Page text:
Why a Constitution?

In 2005, Nancy Pelosi characterized a Supreme Court decision with which she agreed as being akin to “if God had spoken.” But given the penumbra of gloom that has emanated from the Left since the administration’s disastrous legal defense of its signature health-care law last week, we might presume that others of her political persuasion do not share her faith. Over the course of the last two weeks, many progressives have careered quickly through agnosticism and all the way over to judicial atheism. Now, rather than perceiving the Court to be merely an occasionally unreliable partner in crime, the movement is hysterically warning of an “activist” hijacking of representative government by “unelected judges.” All of a sudden, the sky is falling, known swing-vote Anthony Kennedy is being routinely described as a “conservative,” and the likes of E. J. Dionne and James Fallows are warning of a “coup d’état.” It seems that “God” has become vengeful.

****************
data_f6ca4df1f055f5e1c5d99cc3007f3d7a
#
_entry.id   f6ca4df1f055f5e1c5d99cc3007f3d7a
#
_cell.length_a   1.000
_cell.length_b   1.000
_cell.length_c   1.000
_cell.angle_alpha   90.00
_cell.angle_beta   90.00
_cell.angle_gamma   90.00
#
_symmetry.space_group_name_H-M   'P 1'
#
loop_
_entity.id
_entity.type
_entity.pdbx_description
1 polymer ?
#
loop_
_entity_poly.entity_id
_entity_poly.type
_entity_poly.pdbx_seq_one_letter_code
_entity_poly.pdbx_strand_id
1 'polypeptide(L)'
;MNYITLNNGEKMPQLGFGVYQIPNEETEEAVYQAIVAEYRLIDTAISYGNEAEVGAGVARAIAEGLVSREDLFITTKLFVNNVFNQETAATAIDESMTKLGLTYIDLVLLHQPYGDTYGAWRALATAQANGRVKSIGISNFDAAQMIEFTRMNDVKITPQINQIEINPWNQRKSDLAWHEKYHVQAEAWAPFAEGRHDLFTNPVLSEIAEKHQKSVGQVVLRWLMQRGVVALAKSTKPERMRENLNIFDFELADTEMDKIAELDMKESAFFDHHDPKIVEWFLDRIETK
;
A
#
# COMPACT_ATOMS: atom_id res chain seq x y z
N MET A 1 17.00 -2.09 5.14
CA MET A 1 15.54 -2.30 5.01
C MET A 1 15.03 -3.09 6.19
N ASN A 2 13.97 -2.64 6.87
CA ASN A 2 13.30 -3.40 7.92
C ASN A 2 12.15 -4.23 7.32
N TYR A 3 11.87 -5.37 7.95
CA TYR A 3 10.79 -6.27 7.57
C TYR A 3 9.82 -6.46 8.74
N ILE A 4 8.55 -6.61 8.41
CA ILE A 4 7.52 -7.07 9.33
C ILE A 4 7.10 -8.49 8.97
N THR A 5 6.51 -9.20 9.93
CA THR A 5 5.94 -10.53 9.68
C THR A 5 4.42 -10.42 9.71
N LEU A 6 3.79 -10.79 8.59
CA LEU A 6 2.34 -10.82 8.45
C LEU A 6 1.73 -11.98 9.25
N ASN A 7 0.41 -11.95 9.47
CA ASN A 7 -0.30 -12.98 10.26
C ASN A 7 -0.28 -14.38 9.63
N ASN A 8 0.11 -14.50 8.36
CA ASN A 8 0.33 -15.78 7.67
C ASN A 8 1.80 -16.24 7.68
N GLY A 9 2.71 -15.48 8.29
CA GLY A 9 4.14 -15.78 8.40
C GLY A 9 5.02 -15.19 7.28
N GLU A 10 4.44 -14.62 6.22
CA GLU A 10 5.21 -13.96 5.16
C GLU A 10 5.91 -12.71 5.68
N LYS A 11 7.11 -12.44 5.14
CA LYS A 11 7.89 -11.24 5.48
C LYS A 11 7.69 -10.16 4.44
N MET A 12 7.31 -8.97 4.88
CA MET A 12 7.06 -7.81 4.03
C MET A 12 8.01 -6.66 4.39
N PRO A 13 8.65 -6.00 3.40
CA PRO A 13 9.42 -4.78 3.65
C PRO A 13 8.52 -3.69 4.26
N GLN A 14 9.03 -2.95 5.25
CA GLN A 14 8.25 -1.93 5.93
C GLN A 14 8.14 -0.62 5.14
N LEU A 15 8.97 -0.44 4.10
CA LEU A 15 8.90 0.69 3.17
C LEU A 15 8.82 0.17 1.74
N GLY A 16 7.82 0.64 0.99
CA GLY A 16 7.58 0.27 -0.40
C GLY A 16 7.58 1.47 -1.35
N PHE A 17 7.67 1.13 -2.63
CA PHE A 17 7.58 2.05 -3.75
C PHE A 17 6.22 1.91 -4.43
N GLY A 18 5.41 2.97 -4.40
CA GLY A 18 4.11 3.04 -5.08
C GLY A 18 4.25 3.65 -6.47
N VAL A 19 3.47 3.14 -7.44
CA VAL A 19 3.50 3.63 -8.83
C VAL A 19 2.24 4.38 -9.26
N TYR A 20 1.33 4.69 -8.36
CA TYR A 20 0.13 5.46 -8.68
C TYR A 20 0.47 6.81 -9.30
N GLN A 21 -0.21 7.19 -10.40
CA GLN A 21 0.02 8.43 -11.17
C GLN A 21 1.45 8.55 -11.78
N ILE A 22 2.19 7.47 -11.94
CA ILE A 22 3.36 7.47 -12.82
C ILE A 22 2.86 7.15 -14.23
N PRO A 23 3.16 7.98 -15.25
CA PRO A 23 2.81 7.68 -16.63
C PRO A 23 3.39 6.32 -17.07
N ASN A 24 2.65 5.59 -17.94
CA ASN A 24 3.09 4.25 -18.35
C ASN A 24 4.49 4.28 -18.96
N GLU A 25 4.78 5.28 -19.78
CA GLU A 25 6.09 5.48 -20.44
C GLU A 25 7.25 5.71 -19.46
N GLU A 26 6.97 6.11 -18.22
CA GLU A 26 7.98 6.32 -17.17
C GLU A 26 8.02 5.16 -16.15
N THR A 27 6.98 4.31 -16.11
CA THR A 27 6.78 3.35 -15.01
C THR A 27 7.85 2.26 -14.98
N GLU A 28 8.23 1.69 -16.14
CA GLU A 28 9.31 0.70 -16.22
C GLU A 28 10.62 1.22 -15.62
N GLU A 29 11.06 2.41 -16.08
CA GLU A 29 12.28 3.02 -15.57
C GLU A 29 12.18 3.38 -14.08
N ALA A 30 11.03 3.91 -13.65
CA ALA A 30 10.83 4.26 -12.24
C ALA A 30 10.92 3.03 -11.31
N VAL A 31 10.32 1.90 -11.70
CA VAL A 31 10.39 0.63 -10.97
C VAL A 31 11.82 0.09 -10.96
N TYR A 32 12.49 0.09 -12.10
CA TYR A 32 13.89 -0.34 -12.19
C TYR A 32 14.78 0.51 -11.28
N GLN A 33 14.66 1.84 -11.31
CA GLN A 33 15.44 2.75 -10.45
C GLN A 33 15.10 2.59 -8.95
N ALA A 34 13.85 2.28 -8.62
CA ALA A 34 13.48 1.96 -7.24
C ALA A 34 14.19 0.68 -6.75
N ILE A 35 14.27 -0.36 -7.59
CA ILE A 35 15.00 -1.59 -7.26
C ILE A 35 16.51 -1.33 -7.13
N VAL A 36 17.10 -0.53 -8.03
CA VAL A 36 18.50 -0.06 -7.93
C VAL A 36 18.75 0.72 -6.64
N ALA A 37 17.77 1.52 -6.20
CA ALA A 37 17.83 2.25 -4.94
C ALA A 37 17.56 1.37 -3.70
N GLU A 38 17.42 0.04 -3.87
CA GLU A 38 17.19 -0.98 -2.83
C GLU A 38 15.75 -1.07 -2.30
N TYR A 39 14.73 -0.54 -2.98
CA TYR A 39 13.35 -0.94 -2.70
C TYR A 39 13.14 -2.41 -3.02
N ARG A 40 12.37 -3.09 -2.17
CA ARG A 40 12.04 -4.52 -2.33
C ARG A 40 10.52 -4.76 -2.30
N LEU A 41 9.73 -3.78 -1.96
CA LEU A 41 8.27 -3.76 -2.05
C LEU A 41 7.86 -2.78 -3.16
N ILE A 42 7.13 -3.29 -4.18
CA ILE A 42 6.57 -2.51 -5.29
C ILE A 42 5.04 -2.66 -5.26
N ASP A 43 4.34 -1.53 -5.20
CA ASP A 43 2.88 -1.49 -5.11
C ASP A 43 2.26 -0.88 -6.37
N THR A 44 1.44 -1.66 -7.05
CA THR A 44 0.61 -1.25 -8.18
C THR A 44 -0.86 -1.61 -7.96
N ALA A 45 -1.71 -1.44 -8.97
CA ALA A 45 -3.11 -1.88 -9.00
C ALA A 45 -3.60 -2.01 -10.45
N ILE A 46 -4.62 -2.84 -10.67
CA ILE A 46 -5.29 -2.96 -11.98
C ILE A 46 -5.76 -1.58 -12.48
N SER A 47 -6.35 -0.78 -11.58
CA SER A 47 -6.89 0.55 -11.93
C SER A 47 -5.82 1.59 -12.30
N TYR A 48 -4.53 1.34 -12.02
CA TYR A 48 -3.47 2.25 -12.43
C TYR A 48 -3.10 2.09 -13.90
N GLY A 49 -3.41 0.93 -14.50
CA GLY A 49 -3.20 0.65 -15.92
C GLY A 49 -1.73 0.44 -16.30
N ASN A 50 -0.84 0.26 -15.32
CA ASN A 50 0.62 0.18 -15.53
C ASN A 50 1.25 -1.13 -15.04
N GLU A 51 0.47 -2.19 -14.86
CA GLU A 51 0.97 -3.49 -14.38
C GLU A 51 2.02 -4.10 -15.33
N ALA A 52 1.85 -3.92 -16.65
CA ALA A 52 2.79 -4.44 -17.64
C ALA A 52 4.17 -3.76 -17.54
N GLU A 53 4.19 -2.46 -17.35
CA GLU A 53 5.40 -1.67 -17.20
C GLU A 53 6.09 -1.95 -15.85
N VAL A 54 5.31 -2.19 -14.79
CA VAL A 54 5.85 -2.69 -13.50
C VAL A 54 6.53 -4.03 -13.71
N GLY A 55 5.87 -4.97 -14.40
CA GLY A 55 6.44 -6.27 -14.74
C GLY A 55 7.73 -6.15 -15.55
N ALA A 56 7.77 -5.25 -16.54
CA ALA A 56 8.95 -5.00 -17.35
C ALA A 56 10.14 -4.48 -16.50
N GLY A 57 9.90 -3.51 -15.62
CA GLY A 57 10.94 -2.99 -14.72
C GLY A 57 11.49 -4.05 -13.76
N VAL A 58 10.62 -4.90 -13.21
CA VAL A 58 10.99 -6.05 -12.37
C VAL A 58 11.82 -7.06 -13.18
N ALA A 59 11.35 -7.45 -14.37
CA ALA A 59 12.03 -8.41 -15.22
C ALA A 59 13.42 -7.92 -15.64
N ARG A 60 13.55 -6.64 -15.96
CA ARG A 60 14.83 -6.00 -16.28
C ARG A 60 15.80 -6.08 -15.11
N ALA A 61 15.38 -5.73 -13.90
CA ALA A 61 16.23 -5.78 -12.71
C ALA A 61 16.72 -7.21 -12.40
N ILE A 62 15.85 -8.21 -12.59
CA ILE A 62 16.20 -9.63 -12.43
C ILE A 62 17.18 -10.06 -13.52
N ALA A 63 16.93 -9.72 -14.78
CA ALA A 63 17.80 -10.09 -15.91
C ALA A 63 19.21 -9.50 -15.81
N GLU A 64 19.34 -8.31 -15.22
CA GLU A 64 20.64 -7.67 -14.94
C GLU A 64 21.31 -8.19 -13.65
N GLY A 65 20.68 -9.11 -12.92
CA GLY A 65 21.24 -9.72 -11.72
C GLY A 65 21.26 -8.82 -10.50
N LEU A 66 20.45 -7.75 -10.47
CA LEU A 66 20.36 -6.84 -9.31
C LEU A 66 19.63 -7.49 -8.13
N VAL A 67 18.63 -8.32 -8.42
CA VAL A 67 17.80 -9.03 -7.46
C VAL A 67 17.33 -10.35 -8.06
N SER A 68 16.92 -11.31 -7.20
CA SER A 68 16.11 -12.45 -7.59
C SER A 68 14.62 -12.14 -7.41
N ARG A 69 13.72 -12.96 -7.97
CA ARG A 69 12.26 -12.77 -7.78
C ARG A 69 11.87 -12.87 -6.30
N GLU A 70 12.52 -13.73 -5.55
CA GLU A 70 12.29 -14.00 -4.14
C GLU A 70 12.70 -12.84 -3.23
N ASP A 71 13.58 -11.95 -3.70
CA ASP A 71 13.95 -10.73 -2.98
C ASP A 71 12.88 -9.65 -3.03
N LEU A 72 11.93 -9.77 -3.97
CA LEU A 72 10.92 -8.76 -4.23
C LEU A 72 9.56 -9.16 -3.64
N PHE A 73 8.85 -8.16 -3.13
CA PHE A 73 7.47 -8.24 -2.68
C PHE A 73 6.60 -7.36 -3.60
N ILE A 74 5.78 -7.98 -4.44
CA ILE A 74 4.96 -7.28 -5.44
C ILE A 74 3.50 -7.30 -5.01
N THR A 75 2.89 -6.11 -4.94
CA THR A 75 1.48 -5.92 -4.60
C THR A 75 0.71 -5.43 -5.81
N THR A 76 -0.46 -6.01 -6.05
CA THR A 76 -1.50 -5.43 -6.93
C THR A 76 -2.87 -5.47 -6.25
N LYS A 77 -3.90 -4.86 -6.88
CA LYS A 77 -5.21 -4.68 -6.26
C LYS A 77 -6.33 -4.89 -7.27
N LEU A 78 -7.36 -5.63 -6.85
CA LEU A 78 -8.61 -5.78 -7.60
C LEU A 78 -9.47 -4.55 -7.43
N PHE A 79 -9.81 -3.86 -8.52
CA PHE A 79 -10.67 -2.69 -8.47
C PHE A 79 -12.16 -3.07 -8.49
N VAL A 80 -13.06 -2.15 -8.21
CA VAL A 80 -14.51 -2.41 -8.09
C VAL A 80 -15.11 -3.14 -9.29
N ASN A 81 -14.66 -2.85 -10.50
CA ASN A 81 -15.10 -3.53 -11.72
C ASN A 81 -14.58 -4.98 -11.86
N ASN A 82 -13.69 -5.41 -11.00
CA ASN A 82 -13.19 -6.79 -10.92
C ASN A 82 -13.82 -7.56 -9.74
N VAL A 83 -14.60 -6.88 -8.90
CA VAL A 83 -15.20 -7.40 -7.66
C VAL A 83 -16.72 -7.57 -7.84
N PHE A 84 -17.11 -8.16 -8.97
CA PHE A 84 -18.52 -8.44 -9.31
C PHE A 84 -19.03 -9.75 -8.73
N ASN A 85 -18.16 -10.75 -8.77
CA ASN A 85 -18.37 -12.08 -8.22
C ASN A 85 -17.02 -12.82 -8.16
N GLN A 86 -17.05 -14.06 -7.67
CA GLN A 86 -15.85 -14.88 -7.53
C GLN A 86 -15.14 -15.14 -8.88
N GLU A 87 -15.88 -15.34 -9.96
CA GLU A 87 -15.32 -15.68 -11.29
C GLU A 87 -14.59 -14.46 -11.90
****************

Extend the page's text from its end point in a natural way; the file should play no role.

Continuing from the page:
This is rather odd. Faced with the potential loss of Obamacare, the Left has taken on the complexion of the victim, painting a picture of a doctrinaire and politically “conservative” Supreme Court tyrannically riding roughshod over a cowed and popular legislature. But since last week’s oral arguments, the real speculation has been about how “conservative” Justice Roberts and “independent” Justice Kennedy will vote, while there has been no conjecture whatsoever about the likely opinions of the court’s four “liberals” — Kagan, Sotomayor, Breyer, and Ginsburg — all of whom are widely predicted to side with the administration. Clearly, if any group within the court deserves to be described as “doctrinaire,” it’s this quartet. No such depiction has come forth.

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